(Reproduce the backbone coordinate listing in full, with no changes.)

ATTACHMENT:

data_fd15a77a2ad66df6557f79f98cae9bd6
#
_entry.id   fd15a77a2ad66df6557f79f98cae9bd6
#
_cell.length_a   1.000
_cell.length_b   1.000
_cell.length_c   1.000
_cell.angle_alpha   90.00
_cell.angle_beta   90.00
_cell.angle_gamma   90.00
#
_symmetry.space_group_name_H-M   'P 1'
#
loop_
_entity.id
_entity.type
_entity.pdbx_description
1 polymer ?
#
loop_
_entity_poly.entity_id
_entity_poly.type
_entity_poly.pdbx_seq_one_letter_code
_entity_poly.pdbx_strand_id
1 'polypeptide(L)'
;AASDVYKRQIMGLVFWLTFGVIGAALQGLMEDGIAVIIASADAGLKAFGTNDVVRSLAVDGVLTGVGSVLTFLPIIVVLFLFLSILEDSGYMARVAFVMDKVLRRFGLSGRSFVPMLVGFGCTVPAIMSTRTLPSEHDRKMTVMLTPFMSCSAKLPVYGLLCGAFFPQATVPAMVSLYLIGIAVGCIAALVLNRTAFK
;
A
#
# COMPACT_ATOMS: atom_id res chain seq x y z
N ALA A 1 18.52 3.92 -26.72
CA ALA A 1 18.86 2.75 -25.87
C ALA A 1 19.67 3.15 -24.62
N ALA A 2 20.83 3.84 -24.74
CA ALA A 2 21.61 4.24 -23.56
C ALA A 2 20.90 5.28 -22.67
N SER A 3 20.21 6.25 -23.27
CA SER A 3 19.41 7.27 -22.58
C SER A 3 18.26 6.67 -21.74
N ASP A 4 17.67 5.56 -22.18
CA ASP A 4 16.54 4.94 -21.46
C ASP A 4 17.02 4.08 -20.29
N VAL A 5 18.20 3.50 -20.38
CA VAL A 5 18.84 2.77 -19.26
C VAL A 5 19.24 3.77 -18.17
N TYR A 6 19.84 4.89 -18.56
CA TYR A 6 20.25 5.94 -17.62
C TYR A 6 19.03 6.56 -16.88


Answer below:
data_fd15a77a2ad66df6557f79f98cae9bd6
#
_entry.id   fd15a77a2ad66df6557f79f98cae9bd6
#
_cell.length_a   1.000
_cell.length_b   1.000
_cell.length_c   1.000
_cell.angle_alpha   90.00
_cell.angle_beta   90.00
_cell.angle_gamma   90.00
#
_symmetry.space_group_name_H-M   'P 1'
#
loop_
_entity.id
_entity.type
_entity.pdbx_description
1 polymer ?
#
loop_
_entity_poly.entity_id
_entity_poly.type
_entity_poly.pdbx_seq_one_letter_code
_entity_poly.pdbx_strand_id
1 'polypeptide(L)'
;AASDVYKRQIMGLVFWLTFGVIGAALQGLMEDGIAVIIASADAGLKAFGTNDVVRSLAVDGVLTGVGSVLTFLPIIVVLFLFLSILEDSGYMARVAFVMDKVLRRFGLSGRSFVPMLVGFGCTVPAIMSTRTLPSEHDRKMTVMLTPFMSCSAKLPVYGLLCGAFFPQATVPAMVSLYLIGIAVGCIAALVLNRTAFK
;
A
#
# COMPACT_ATOMS: atom_id res chain seq x y z
N ALA A 1 18.52 3.92 -26.72
CA ALA A 1 18.86 2.75 -25.87
C ALA A 1 19.67 3.15 -24.62
N ALA A 2 20.83 3.84 -24.74
CA ALA A 2 21.61 4.24 -23.56
C ALA A 2 20.90 5.28 -22.67
N SER A 3 20.21 6.25 -23.27
CA SER A 3 19.41 7.27 -22.58
C SER A 3 18.26 6.67 -21.74
N ASP A 4 17.67 5.56 -22.18
CA ASP A 4 16.54 4.94 -21.46
C ASP A 4 17.02 4.08 -20.29
N VAL A 5 18.20 3.50 -20.38
CA VAL A 5 18.84 2.77 -19.26
C VAL A 5 19.24 3.77 -18.17
N TYR A 6 19.84 4.89 -18.56
CA TYR A 6 20.25 5.94 -17.62
C TYR A 6 19.03 6.56 -16.88